Kyrgyzstan: Parliament Talks Trouble for Largest Mine
Kyrgyzstan’s Kumtor gold mine is responsible for some 12 percent of the country’s GDP. Nevertheless, or perhaps for that reason, politicians can’t seem to keep their hands off it. This week, following a parliamentary commission report describing environmental damage in and around the high-altitude mine, deputies began debating whether to revoke Kumtor’s operating license. Centerra Gold Inc, which runs Kumtor and is one-third owned by Bishkek, believes the report’s “findings are without merit.” But the debate, and lingering proposals for nationalization, wreaked havoc on Centerra’s stock: It plunged over 30 percent in Toronto. Once again, Centerra’s headaches doing business in Kyrgyzstan provide a cautionary tale for potential investors.It’s a high-stakes debate: Falling production at the 4,000-meter mine, linked to a strike in February, has already cut projections for Kyrgyzstan’s growth this year from 7.5 percent to 1.8 percent.The arguments in parliament – including one proposal to have Centerra pay revenues to the Kyrgyz state five years in advance – will do little to encourage investors who find Kyrgyzstan’s relentless political turmoil hard to stomach. Moreover, this isn’t the first time in Kumtor’s long history that Kyrgyz politicians have talked nationalization, or threatened to rip up existing agreements. Centerra has faced regular problems over the years, including sudden tax hikes and Kyrgyz demands for a larger share of the company, which also operates a mine in Mongolia. While analysts believe it is unlikely Kyrgyzstan has the technical know-how to run the mine on its own, Prime Minister Omurbek Babanov has said that cash could temper environmental concerns.“We will create a commission to learn what case may be filed in court, to find out whether there is a genuine danger to the environment,” he said on June 21, in comments carried by 24.kg. "Based on these results we will determine how much money is needed for recultivation. We need to file a lawsuit so the Canadian side will pay [compensation] in money or assets,” he added, noting he has President Almazbek Atambayev’s support.Centerra says it meets all pertinent environmental regulations. "The project is in full compliance with Kyrgyz laws, meets or exceeds Kyrgyz and international environmental, safety and health standards, and serves as a model for other mining projects in the Kyrgyz Republic and internationally. It has been the subject of systematic compliance audits by both Kyrgyz and international experts, who have confirmed its high level of performance,” Centerra's President and CEO, Ian Atkinson, said in a June 22 statement. There may be some basis for Bishkek’s anxiety: In January, a report published by the Prague-based watchdog Bankwatch said Kumtor is “releasing numerous chemical constituents into the environment” that are affecting fish populations downstream and the health of local people.But few believe the environment tops politicians’ concerns.Kumtor is the target of regular protests from well-organized locals demanding a bigger share of proceeds be invested locally. For example, in late November villagers in Balykchy, several hours from the mine, blocked the only road to the site for a week. The roadblock resulted in an abrupt drop in the mine's production. According to the National Statistics Committee, the slowdown was significant enough to drive down the country's year-on-year GDP growth from 8.5 percent for the first 11 months of the year to 5.7 percent by year's end.No doubt, Kumtor is critical to Kyrgyzstan’s ailing economy. So it is somewhat unfortunate that parliamentarians have little sense of measured timing. They released their report the same day, June 18, the government announced the country's budget deficit would be almost 18 percent higher than anticipated, reaching an estimated $392 million. With its own stock in Centerra sinking by hundreds of millions of dollars, and tax revenue falling as operations slow at the mine, it seems, at least in the short term, it is Kyrgyzstan that will be hurt most by whatever calamities befall Kumtor.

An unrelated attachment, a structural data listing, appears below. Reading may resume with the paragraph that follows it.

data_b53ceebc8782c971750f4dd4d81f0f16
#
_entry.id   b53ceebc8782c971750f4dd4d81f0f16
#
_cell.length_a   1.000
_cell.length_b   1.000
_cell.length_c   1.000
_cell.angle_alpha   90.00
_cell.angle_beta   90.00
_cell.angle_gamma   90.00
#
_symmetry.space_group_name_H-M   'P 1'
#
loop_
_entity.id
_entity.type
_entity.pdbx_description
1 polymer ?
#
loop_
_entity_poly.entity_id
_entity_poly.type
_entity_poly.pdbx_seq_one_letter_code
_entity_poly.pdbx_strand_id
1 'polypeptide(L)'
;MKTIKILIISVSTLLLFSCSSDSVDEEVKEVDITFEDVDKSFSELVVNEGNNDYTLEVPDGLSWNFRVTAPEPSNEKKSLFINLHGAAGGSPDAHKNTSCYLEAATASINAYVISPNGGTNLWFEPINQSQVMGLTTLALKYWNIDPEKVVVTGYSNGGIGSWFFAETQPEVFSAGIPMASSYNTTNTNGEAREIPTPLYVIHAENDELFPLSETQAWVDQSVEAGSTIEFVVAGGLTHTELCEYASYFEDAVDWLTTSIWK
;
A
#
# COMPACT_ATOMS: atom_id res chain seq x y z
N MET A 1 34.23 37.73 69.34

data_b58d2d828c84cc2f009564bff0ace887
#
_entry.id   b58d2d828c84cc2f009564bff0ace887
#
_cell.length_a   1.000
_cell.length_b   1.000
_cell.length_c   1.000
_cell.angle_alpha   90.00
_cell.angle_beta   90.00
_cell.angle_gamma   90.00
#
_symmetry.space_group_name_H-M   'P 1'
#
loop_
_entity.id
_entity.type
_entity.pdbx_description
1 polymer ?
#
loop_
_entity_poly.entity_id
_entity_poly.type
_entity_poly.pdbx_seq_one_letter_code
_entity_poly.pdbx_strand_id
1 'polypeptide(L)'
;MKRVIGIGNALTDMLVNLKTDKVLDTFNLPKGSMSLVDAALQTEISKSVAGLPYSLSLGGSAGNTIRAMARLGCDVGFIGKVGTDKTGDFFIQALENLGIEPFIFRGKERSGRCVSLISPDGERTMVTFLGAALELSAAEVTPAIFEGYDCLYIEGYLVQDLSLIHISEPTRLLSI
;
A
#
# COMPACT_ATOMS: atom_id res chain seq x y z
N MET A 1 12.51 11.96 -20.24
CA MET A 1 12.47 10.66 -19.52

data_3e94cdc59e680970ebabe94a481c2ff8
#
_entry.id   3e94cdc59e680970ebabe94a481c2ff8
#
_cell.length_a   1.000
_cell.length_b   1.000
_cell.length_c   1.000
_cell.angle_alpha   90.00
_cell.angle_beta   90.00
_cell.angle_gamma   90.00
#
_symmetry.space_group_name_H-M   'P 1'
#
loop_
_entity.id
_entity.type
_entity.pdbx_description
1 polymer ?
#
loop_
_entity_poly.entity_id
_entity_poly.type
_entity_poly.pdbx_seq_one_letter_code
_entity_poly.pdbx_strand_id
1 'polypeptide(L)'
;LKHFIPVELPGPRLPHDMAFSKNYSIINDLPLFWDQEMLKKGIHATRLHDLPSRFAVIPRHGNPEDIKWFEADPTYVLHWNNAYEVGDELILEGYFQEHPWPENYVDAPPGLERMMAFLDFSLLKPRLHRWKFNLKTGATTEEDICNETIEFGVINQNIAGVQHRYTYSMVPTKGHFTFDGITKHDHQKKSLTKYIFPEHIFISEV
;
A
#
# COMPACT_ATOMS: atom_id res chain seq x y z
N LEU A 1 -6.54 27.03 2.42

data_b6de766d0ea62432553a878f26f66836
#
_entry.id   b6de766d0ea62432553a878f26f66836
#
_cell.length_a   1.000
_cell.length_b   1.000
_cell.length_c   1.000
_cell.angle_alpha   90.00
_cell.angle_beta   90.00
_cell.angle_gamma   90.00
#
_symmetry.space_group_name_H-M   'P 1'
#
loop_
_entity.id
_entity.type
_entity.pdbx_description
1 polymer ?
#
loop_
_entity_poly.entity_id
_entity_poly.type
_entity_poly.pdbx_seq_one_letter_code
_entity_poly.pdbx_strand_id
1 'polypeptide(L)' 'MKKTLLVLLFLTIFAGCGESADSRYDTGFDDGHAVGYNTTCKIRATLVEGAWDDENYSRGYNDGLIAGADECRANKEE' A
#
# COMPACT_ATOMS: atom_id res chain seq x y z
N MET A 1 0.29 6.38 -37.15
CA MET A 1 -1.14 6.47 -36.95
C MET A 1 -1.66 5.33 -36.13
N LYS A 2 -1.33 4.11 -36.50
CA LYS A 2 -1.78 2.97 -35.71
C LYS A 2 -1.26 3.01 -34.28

David Trilling is Eurasianet’s managing editor.
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